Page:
AAA and Tire Industry Demonstrate How Improper Tire Care can Affect Safety as Part of National Tire Check Day

Chantilly, Virginia – 10/20/2006

New poll suggests 85 percent of motorists do not know how to check tire pressure.

Falling temperatures and wet or snowy weather conditions will affect how your vehicle grips the road. If tires are under-inflated or bald you may not be as connected to the road as you think, according to AAA.

To promote driving safety, help consumers save money and reduce roadside breakdowns AAA and the Rubber Manufacturers Association (RMA) have teamed up to promote National Tire Check Day on Oct. 20. Those in attendance will witness striking visual evidence of the dangers involved when wet roads and worn tires collide. Driving instructions on how to handle a sudden tire blow out and important tips on proper tire care also will be presented.

A new poll released today by the RMA shows only 34 percent of respondents know how to tell if their tires are bald. The study also reveals motorists lack of knowledge on proper tire placement. Four out of five drivers do not know the proper mounting position when replacing two bald tires with two new tires.

Federal government and tire industry data show that too many motorists are not paying enough attention to the only component that keeps a car on the road: the tires.

National Highway Traffic Safety Administration (NHTSA) statistics show one in every three cars has a significantly under inflated tire. Every year tire blow-outs cause an average of 23,000 vehicle crashes, while low tire pressure claims 660 lives and injures 33,000 people, according to NHTSA. Not surprisingly, a September RMA survey found that 85 percent of drivers do not know how to properly check their tire pressure.

“Despite the risk posed by poorly maintained tires, too many motorists are neglecting tire care,” says John Nielsen, director of AAA’s Approved Auto Repair Program. “Taking five minutes each month to check and adjust tire pressure can enhance safety, improve fuel economy and help tires last longer.”

“When it comes time to replace tires, the best course of action is to replace all four at the same time using quality tires of the vehicle manufacturer’s recommended size,” says Dan Zielinski, RMA vice president. However, if you replace only two tires Zielinski recommends that they be installed on the rear axle to ensure maximum vehicle stability.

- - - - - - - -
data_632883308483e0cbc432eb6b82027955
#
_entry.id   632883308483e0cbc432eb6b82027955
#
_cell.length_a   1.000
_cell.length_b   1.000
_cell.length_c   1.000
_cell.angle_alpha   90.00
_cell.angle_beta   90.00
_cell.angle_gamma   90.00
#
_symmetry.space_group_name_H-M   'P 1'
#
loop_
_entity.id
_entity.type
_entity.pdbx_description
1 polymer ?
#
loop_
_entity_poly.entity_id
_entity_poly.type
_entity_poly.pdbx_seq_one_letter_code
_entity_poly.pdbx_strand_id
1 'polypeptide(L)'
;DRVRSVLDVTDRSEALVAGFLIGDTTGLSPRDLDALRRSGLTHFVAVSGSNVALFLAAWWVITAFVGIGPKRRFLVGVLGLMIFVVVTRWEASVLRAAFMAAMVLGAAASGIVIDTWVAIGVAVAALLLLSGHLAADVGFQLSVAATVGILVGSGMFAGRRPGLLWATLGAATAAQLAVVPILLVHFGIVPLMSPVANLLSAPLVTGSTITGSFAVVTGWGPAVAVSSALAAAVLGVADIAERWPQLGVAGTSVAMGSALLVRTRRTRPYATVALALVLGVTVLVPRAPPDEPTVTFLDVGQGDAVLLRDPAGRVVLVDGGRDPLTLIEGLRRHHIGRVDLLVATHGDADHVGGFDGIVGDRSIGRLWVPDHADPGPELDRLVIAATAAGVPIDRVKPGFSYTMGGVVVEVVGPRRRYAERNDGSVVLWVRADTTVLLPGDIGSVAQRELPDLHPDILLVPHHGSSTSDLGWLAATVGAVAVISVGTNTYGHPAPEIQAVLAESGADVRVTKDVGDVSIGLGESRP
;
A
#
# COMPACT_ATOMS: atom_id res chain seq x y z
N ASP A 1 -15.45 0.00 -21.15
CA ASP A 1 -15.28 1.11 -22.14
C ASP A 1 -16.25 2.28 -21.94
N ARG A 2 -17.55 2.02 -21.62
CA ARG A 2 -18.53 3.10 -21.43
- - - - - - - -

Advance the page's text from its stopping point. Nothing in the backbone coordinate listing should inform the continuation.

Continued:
AAA and RMA also suggest motorists check their owner’s manual for additional tire replacement recommendations for their vehicle.

A nationwide RMA survey in September 2006 found:

Motorists rank tire care among the top two maintenance practices needed to ensure a vehicle is in good condition and safe to drive.
Motorists said checking tire pressure is the number one maintenance practice they can perform to maximize fuel efficiency.
79 percent of motorists reported they own a tire gauge.
But despite these findings…

Only 15 percent of drivers properly check their tire pressure including checking the pressure at least once a month when the tires are cold, and inflating them to the vehicle manufacturer’s recommended pressure.
26 percent of drivers mistakenly believe the best time to check their tires is when they are warm after being driven several miles.
Only 36 percent of drivers know where to find the recommended tire pressure for their vehicle. It is in the owner’s manual, and also usually printed on a tire information decal attached to the driver’s door jamb.
55 percent of drivers mistakenly believe the inflation pressure molded into the tire sidewall is the recommendation for their vehicle.
Only 34 percent of drivers know how to tell if their tires are bald.
Four out of five drivers do not know that the rear axle is the proper mounting position when replacing only two tires.

To help motorists properly maintain their entire vehicle, visitors to www.AAA.com can enroll at no charge in AAA AutoManagerР’В®. This application sends users regular email reminders when their vehicles are due for recommended maintenance, and provides additional tools to help diagnose vehicle problems and locate nearby AAA Approved Auto Repair shops.

Additional information on tire safety, driving tips, and proper tire care may be found on AAA club web sites at www.aaa.com, on the RMA’s web site at www.betiresmart.org and on the NHTSA’s web site at www.safercar.gov.

As North America’s largest motoring and leisure travel organization, AAA provides more than 49 million members with travel, insurance, financial and automotive services. Since its founding in 1902, AAA has been a leader and advocate for the safety and security of all travelers.

The Rubber Manufacturers Association, based in Washington, D.C., is the national trade association for U.S. tire manufacturers.

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